Triple Marker Test

Triple marker test

The triple marker test analyzes how likely an unborn baby is to have certain genetic disorders. It is also known as a multiple Marker test. The exam measures the levels of three important substances in the placenta: alpha-fetoprotein (AFP), human chorionic gonadotropin (HCG), and Estriol.

  • AFP Test (Alpha Fetoprotein) : AFP is a protein that is produced by the fetus. High levels of this protein are indicative of potential neural tube defects or defects in the fetus’s abdomen.
  • HCG (Human Chorionic Gonadotropin) : HCG is a hormone that is secreted by the placenta. Low levels of HCG are seen in miscarriage or ectopic pregnancy. High levels are seen in molar pregnancy or twin/multiple pregnancies.
  • Estriol : It is an estrogen that is secreted by the placenta and the fetus. Low levels may indicate the risk of the baby having Downs syndrome.

Triple marker screening is administered as a blood test for women who are between 15 and 20 weeks pregnant. An alternative to this test is the quadruple marker screen test, which also looks at Inhibin A.

A Triple marker screen test takes a sample of blood and detects the levels of AFP, HCG, and Estriol in it. Abnormal levels of these substances may indicate the presence of:

  • Down’s syndrome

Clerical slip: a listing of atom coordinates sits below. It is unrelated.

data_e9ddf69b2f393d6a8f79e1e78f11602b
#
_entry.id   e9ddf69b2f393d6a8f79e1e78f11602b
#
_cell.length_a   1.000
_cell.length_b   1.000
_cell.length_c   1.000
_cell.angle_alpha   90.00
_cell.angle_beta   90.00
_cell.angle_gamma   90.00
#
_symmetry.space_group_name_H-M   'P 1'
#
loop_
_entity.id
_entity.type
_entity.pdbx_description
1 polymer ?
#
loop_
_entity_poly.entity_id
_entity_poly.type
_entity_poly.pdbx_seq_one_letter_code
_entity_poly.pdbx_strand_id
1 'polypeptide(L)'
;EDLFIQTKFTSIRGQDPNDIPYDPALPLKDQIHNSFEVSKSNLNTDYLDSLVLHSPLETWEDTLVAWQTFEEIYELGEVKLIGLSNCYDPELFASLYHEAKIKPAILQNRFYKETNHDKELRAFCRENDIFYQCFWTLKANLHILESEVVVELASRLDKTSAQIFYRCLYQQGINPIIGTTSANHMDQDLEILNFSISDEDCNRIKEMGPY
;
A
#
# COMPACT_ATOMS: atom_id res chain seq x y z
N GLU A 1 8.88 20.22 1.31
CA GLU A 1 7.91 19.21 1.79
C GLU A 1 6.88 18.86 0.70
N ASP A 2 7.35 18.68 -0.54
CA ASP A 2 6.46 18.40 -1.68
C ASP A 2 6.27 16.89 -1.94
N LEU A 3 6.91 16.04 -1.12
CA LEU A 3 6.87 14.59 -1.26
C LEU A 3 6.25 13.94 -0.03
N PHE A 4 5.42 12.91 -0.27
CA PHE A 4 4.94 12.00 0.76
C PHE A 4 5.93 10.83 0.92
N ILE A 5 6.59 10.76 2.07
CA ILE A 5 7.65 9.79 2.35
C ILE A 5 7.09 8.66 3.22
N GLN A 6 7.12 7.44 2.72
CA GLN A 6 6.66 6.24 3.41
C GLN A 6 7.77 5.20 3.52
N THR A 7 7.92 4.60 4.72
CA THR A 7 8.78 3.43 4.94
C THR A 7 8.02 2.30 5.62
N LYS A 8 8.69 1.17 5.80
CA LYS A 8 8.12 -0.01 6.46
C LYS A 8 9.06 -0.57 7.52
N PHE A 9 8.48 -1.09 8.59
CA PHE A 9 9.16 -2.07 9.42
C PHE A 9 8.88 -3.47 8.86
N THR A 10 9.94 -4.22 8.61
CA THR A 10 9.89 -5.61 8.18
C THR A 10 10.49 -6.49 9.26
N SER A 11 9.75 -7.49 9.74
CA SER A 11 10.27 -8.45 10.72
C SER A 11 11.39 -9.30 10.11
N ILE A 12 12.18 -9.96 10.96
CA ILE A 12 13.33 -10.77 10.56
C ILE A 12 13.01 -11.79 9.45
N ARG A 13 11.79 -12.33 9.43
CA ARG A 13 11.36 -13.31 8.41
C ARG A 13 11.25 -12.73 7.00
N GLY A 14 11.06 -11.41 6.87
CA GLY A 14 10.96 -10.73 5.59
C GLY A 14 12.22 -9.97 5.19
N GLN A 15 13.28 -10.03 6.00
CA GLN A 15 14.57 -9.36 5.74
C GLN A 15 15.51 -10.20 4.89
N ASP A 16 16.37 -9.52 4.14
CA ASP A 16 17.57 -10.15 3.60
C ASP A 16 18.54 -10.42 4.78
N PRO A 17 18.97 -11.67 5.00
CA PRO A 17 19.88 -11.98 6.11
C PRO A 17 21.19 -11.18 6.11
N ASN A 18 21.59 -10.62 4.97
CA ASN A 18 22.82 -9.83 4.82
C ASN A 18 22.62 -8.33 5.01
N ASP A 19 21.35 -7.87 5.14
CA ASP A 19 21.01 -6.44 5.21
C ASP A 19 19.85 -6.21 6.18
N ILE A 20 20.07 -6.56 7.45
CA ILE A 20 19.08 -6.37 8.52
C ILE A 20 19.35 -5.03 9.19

• Edwards syndrome
  • Neural tube defects (such as spina bifida and anencephaly).
  • Multiple infants
  • An improper timeline (the pregnancy is further along or not as far along as once thought)

 For whom is the Triple Marker Test is the most important?

This is a screening test and it gives an idea to the expectant parents about the chances of their baby having genetic diseases or chromosomal abnormality. The placenta that nourishes the baby in the womb secretes these substances which are detectable in the mother’s blood. This test is of utmost importance in the following cases:

  • Pregnant women above the age of 35 who are at a greater risk for pregnancy complications
  • Viral infection during pregnancy
  • Family history of birth defects
  • History of a similar defect in baby in the previous pregnancy
  • History of exposure to radiation in any form
  • Ladies having diabetes or on insulin treatment

Interpretation of the Triple Marker Test

The results of the triple marker test are interpreted on the basis of the following factors. The final result gives a probability in the form of a ratio of the fetus having a chromosomal defect. If the probability or risk ratio is high, then further testing needs to be carried out.

  • Mother’s age
  • Ethnicity
  • Weight of the mother
  • Presence of diabetes
  • Single or multiple pregnancies
  • Number of weeks of pregnancy

If the risk ratio is low there is nothing to worry about. In case there is a high risk ratio, then further testing like amniocentesis needs to be done. Amniocentesis is testing of the amniotic fluid by drawing the fluid under ultrasound guidance.

In case the AFP levels are high, then the doctor will check by using an ultrasound for the baby’s skull and spine for neural tube defects. If the AFP levels are low with high HCG, Down’s syndrome is to be suspected. In such cases, NT scan or Nuchal Translucency scan is very important where the presence of the nasal bone is checked and the amount of fluid at the back of the baby’s neck is measured. Both these parameters combined with the results of the triple test give a fair risk ratio or probability of the presence of chromosomal abnormalities in the baby.